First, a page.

How do I write up a ''risk for'' diagnosis for my Med-Surg class's NPR? - page 2

So two weeks back I had this patient with an exacerbation of ulcerative colitis. And for my concept map for this patient I'd made three very lovely nursing diagnoses: "Diarrhea r/t bowel inflammation and intestinal... Read More

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    Uhm, cardiac dysrhythmias? At least according to this book, hypocalcemia can cause QT wave stuff to happen and that's obviously not good.

    But that's still quite a stretch to say Ulcerative Colitis is gonna lead to a heart attack which is then gonna kill you, right?

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    NANDA describes (Ackley: Nursing Diagnosis Handbook, 9th Edition)

    Risk for Electrolyte imbalance
    At risk for change in serum electrolyte levels that may compromise health

    Risk Factors:

    Diarrhea; endocrine dysfunction; fluid imbalance (e.g., dehydration, water intoxication); impaired regulatory mechanisms (e.g., diabetes insipidus, syndrome of inappropriate secretion of antidiuretic hormone); renal dysfunction; treatment-related side effects (e.g., medications, drains); vomiting

    Outcomes (Nursing Outcomes Classification)Suggested NOC Outcomes:

    Electrolyte & Acid Base Balance, Fluid Balance, Hydration, Nutritional Status: Biochemical Measures, Nutritional Status: Food & Fluid Intake, Nutritional Status: Nutrient Intake, Kidney Function

    NOC Outcome with Indicators Electrolyte & Acid/Base Balance as evidenced by: Apical heart rate/Apical heart rhythm/Serum potassium/Serum sodium/Serum calcium (Rate the outcome and indicators of Electrolyte & Acid/Base Balance: 1 = Severe deviation from normal range, 2 = substantial deviation from normal range, 3 = Moderate deviation from normal range, 4 = mild deviation from normal range, 5 = No deviation from normal range.)

    Client Outcomes Client Will (Specify Time Frame):

    Maintain a normal sinus heart rhythm with a regular rate
    Have a decrease in edema
    Maintain an absence of muscle cramping
    Maintain normal serum potassium, sodium, and calcium
    Maintain normal serum pH

    Interventions (Nursing Interventions Classification)Suggested NIC Interventions:

    Electrolyte Monitoring, Electrolyte Management: Hypokalemia, Electrolyte Management: Hyponatremia, Fluid/Electrolyte Management, Laboratory Data Interpretation

    Example NIC Activities—Electrolyte Monitoring

    Identify possible causes of electrolyte imbalances; Monitor the serum level of electrolytes......I use ackly as well.

    Just because it says risk of electrolyte imbalance doesn't mean you can't make it an actual risk. Actually dehydration, electrolyte imbalance.....potassium, calcium, and magnesium can kill you. One of the saddest codes I have EVER witnesses was a baby that can in so dehydrated we could not save her. Again nit having the WHOLE picture is it very difficult to help you. In your original post you never mentioned the patient had hypocalcemia.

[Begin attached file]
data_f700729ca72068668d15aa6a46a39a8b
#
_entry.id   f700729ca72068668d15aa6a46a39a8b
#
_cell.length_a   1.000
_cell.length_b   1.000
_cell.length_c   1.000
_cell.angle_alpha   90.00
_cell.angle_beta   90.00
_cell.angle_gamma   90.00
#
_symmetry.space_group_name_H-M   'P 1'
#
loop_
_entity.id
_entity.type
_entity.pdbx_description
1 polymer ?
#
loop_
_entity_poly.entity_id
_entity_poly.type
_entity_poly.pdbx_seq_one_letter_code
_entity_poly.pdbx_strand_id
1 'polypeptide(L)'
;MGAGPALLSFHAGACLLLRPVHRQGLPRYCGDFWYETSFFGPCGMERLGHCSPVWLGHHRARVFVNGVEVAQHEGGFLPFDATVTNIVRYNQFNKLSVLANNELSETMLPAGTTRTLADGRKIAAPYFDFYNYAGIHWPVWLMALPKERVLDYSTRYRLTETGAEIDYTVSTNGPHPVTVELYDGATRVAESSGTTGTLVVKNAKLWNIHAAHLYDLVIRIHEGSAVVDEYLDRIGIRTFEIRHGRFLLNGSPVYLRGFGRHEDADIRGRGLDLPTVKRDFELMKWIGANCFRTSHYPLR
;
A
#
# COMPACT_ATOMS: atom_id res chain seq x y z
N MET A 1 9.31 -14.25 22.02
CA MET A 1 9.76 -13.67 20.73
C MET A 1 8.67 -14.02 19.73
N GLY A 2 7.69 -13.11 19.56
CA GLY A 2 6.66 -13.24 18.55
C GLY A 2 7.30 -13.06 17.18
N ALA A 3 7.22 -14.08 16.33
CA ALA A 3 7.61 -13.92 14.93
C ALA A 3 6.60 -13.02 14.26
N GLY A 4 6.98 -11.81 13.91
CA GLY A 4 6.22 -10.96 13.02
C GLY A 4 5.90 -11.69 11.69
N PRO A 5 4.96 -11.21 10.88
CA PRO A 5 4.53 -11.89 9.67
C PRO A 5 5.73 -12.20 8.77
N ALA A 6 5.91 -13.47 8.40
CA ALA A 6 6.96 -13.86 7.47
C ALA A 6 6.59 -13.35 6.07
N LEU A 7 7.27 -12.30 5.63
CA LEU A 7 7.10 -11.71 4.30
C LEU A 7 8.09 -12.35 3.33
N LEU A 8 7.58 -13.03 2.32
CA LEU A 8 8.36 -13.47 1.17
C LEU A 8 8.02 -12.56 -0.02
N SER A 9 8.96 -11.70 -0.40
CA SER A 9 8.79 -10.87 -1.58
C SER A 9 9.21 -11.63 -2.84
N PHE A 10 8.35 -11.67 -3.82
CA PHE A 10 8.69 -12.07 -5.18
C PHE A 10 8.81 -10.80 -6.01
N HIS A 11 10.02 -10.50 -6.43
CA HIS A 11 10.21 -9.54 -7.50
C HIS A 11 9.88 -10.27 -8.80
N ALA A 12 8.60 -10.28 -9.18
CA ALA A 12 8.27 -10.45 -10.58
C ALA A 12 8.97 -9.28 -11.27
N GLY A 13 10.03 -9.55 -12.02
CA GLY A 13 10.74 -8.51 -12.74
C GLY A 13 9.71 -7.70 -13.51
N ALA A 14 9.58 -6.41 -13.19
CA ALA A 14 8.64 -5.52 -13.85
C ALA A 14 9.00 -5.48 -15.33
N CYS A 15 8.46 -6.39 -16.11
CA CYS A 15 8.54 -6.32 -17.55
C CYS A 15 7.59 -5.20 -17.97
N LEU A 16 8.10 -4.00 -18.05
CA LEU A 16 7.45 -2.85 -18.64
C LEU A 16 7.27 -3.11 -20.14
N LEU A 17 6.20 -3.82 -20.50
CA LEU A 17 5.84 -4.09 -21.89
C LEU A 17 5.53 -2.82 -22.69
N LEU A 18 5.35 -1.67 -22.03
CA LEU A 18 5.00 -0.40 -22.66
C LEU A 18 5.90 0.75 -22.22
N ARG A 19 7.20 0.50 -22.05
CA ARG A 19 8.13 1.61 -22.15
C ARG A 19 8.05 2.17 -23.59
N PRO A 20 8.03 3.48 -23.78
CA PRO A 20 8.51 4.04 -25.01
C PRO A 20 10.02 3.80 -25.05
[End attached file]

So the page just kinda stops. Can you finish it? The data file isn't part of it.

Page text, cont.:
The care plan is all about the patient and the ASSESSMENT of the PATIENT. ALl about what THE PATIENT NEEDS.

    Was the calcium the only electrolyte that was abnormal? Look up hypocalcemia: Calcium regulation is critical for normal cell function, neural transmission, membrane stability, bone structure, blood coagulation, and intracellular signaling. The essential functions of this divalent cation continue to be elucidated, particularly in head injury/stroke and cardiopulmonary effects. Depending on the cause, unrecognized or poorly treated hypocalcemic emergencies can lead to significant morbidity or death. Medscape: Medscape Access again medscape is my favourite go to professional requires registration but it is free.
    Neuromuscular and cardiovascular findings predominate. Neural hyperexcitability due to acute hypocalcemia causes smooth and skeletal muscle contractions. The patient should be examined for the following:

    • Dry skin and psoriasis (if long-term hypocalcemia)
    • Perioral anesthesia, cataracts, papilledema, and laryngeal stridor
    • Scars over thyroid region
    • Recent trauma or surgery to the neck
    • Cardiopulmonary effects
      • Wheezing, dysphagia, stridor, bradycardia, rales, and S3 may be noted.[5]
      • Acute hypocalcemia causes prolongation of the QT interval, which may lead to ventricular dysrhythmias. It also causes decreased myocardial contractility, leading to CHF, hypotension, and angina. Cardiomyopathy and ventricular tachycardia may be reversible with treatment.
      • Smooth muscle contraction may lead to laryngeal stridor, dysphagia, and bronchospasm.

    • Smooth muscle contraction causes biliary colic, intestinal colic, and dysphagia.
    • Diarrhea and/or gluten intolerance (celiac sprue) may result in significant malabsorption and electrolyte abnormalities.